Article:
Just another day in your life

Even though tomorrow’s Barbados Secondary School Entrance Examination (BSSEE) is important, it is not the end of the world, but rather the beginning of a new chapter of continuous self-development.

This assurance was given to 45 Class 4 students of the St Alban’s Primary School, who will be sitting the annually anticipated 11-Plus Examination, by St James North MP Edmund Hinkson in his pep talk to them this afternoon. He had in the morning given a similar advice to the young ones of the Gordon Greenidge Primary School.

The class 4 students of St. Alban's Primary School.
Some of the class 4 students of St. Alban’s Primary School.

“Life is full of challenges and exams, and this is the first major one that you will have . . . . Once you are determined to achieve and you put your mind to it, you will get through. Tomorrow is an important day, but also just another day in your life, and you should not feel nervous or anxious about it,” he said.

“Tell mummy or daddy that they don’t need to hang around when you are doing the exam and that they can drop you there and come back when you are finished, rather than get nervous waiting outside until everything is finished.”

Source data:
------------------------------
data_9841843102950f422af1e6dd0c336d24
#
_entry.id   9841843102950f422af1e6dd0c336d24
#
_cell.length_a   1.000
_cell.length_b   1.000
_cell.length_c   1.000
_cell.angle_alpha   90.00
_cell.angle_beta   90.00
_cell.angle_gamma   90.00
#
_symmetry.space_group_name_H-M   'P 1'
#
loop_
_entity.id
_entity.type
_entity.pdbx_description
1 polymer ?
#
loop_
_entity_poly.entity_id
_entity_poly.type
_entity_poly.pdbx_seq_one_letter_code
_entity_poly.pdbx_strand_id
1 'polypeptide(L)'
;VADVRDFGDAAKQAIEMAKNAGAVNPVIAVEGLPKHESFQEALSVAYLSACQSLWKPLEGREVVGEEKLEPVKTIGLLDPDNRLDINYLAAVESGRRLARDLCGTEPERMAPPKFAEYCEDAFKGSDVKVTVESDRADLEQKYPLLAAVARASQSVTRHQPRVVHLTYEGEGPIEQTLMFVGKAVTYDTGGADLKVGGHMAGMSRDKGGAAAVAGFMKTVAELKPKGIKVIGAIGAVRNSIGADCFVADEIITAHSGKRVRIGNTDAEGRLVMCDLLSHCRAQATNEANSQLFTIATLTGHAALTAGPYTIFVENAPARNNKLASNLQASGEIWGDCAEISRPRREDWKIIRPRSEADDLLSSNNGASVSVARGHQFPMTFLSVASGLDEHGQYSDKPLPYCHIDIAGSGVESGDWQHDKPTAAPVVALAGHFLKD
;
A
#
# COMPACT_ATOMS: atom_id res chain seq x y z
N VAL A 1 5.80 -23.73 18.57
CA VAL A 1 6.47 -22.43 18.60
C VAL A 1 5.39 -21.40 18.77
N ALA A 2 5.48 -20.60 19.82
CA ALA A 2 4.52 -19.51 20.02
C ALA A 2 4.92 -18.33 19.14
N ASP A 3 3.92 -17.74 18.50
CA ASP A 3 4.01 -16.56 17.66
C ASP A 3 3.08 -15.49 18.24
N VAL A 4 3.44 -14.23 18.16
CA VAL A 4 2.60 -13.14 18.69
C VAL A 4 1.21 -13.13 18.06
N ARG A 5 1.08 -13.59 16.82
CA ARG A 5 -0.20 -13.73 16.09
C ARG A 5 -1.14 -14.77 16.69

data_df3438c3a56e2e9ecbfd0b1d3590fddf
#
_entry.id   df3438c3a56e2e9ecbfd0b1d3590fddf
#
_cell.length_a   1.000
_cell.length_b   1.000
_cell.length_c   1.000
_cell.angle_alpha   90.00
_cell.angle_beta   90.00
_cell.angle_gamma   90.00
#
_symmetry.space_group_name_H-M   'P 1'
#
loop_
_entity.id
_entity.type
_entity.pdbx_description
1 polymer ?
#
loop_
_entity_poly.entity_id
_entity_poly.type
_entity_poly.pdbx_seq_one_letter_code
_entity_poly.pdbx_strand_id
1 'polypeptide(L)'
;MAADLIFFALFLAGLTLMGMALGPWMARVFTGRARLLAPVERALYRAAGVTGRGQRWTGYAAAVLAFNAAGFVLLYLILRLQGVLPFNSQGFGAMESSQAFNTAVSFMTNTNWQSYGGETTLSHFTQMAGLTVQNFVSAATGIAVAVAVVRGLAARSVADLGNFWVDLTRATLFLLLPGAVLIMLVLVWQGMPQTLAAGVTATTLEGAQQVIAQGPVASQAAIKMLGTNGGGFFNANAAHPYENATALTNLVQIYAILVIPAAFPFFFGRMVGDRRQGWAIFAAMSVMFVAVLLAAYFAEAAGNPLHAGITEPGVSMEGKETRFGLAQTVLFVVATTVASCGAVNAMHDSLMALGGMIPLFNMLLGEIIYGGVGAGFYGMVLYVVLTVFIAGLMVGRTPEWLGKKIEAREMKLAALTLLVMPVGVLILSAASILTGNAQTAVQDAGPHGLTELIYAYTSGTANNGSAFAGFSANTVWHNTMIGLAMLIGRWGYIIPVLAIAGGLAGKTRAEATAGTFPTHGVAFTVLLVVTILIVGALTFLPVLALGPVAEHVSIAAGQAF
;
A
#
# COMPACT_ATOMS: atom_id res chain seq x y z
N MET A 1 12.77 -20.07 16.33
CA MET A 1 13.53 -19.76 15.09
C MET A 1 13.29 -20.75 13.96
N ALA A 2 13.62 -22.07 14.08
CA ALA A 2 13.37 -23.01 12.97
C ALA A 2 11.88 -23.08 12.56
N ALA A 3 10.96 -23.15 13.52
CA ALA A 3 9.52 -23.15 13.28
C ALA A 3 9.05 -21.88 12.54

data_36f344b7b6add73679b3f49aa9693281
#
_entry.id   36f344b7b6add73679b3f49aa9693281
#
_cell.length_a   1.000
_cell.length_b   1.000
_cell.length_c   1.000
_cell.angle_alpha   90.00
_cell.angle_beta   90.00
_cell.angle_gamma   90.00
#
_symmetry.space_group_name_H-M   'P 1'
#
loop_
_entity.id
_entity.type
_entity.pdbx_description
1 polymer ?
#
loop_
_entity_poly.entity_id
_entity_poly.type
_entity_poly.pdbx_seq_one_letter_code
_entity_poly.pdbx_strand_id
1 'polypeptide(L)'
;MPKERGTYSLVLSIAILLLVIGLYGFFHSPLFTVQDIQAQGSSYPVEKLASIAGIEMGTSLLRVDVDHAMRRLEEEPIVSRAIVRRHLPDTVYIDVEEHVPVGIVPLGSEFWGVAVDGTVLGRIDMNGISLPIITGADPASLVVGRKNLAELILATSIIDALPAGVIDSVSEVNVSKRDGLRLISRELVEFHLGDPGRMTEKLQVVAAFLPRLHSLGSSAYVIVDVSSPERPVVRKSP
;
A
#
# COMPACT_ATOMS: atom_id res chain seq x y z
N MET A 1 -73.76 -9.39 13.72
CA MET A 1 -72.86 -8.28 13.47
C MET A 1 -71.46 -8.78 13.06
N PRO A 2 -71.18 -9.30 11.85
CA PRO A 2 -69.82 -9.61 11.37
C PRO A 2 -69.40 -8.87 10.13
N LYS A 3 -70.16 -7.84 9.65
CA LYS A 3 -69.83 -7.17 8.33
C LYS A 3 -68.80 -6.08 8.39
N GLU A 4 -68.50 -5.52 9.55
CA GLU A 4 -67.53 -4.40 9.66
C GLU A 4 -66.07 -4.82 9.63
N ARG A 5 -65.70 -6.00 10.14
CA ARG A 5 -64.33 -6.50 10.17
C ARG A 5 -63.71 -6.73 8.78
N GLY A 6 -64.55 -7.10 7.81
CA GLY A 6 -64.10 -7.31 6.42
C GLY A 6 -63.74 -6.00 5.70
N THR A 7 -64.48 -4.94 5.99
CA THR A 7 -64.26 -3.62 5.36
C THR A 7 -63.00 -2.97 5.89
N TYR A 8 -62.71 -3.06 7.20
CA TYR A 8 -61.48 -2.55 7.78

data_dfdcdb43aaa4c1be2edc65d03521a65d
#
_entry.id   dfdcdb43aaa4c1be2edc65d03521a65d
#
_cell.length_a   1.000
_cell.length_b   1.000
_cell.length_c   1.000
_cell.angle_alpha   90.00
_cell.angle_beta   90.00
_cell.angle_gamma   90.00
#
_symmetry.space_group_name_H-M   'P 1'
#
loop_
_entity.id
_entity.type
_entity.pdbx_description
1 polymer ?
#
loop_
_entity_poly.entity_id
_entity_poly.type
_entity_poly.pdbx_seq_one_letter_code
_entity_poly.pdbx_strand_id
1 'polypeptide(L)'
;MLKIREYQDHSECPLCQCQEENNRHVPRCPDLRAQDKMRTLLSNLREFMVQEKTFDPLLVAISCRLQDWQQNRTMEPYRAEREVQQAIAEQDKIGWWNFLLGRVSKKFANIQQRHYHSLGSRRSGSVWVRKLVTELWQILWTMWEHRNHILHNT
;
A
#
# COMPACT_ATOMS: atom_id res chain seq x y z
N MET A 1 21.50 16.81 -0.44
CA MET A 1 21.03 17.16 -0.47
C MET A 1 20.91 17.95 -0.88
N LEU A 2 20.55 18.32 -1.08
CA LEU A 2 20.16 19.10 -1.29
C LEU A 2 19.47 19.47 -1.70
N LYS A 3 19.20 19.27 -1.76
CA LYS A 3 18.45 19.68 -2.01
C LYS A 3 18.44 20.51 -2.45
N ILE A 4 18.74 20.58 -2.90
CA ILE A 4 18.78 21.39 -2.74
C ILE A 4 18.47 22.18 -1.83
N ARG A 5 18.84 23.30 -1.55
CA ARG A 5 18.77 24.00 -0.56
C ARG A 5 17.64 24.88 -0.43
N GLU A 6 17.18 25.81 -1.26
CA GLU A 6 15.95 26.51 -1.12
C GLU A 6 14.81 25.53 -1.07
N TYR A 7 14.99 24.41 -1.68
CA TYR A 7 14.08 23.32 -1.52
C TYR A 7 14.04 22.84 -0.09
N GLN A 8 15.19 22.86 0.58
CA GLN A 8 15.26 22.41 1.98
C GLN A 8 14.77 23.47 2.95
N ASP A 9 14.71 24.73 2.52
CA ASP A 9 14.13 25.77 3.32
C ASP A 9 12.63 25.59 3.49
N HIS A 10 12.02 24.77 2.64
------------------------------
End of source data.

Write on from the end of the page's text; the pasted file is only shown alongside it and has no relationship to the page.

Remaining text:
Hinkson urged the students not to forget the relationships they fostered at primary school, as they move on to secondary, as he noted that friendships born at the primary level were usually long-lasting and genuine. The Member of Parliament told the charges that although they hadpreferred schools they should not to be disappointed or saddened if they did not pass for those schools.

Suggesting that every school had its value, the former Harrison College student told the students that once they were disciplined, and applied themselves, and focused on their work, they would do well at whatever school they attended.

“Don’t let anyone try to tell you that you have failed or that you didn’t do well. All the schools are well equipped. They all have teachers who are qualified and who are trained on how to teach; and some of the newer secondary schools that may be not as popular as the older secondary schools have better facilities . . . like better science labs and maybe better sports grounds,” he said.

Hinkson advised the children that as they moved to secondary school they had to work harder and not become distracted, or get involved in drugs, bullying or bad behaviour.

The MP also gave the students some advice on how to spend the night and hours leading up to tomorrow’s examination: “Go to sleep early tonight because it makes no sense cramming now at this last minute. Your teachers have gone through all of it with you. Get up and get an early breakfast tomorrow and get to the examination on time so that you can get used to the environment and calm any nerves you may have.”

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